Therefore, it is important that the images you submit are clear and show the whole of the design.
Each image/view that you submit must not be larger than A4 format (21 x 29.7 cm). The images can be in the form of drawings, photographs or original computer printouts. However, we do not accept technical drawings, exploded drawings or similar drawings that show a design in cross section, using lines or dimensions. The product's whole appearance needs to be clear from the images, so it can be useful to submit several images showing different angles. If the design is three-dimensional, you must submit perspective images showing the depth of the design. If you take photographs of the product, the background must be neutral and clear of any other objects. Further, the images must not include shadows or anything else that can make it difficult to see the actual object.
If you choose to submit your images electronically, by email for example, please follow the requirements below so that the image quality is as high as possible:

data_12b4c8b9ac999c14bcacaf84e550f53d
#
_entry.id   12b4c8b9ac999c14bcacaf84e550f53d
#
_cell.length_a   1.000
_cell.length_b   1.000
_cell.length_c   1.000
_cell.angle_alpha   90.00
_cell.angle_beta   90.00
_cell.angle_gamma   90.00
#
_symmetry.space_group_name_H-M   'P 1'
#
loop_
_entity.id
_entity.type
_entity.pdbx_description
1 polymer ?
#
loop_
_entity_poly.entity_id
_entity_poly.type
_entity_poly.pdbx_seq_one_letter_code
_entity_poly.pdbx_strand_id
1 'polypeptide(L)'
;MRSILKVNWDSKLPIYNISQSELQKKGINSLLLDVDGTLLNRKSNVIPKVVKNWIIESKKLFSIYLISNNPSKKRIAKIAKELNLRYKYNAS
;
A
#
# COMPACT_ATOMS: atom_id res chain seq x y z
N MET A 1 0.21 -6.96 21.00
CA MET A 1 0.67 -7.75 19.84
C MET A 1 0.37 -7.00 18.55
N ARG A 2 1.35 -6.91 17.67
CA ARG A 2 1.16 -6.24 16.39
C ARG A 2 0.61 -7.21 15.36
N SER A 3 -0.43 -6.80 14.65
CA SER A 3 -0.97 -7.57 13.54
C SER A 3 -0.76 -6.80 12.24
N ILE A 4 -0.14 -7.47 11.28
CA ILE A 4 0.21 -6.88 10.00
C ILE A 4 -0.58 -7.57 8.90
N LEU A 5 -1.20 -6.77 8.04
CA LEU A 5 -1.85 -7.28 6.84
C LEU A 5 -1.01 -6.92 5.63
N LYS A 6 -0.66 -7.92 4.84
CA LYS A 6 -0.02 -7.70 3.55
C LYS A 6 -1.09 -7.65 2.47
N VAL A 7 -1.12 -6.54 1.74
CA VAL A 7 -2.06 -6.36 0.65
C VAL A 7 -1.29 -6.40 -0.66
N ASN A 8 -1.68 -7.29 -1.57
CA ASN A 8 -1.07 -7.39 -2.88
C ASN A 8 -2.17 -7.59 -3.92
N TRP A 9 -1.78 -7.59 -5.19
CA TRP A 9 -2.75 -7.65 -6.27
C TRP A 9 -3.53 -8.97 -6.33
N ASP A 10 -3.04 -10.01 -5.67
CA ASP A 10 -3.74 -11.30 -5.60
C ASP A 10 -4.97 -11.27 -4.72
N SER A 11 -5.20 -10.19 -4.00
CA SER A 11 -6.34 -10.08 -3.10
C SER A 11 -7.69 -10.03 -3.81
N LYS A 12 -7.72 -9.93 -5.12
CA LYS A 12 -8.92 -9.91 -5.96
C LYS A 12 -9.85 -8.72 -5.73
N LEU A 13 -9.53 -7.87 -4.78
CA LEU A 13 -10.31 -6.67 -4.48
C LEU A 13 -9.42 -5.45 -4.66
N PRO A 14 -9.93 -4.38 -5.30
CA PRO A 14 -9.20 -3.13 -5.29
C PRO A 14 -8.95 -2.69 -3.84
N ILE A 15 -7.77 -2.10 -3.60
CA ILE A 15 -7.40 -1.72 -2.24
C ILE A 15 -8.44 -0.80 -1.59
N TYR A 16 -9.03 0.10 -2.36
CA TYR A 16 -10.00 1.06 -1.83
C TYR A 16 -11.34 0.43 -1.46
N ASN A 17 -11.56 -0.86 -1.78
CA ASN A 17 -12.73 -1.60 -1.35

- Save the images in JPG format at your chosen level of compression
- Consider size and quality aspects when you compress your images
- Highly compressed JPG images are small in size, but much lower quality
In order to clearly show your design in our Design Registration Journal and on your registration certificate, it is important that the submitted images are of “print quality”. We consider 300 dpi to be a reasonable resolution. Higher resolutions than 300 dpi do not significantly improve quality. If you have to compress the images, you should use the zip format so that we can open the file.
If you are applying for protection for a product part, an ornament for example, only the part itself should be shown in the images. However, for certain product parts that are meant to sit on an object, the object can be shown using dashed lines.
It is the appearance as shown in the images that is protected by design protection. If you have forgotten or left any detail out, that detail will not be covered by the protection. Therefore, it is important that the images give an accurate picture of your design's appearance. You cannot expand the scope of design protection by adding an explanatory text describing something that was not clearly shown in the images.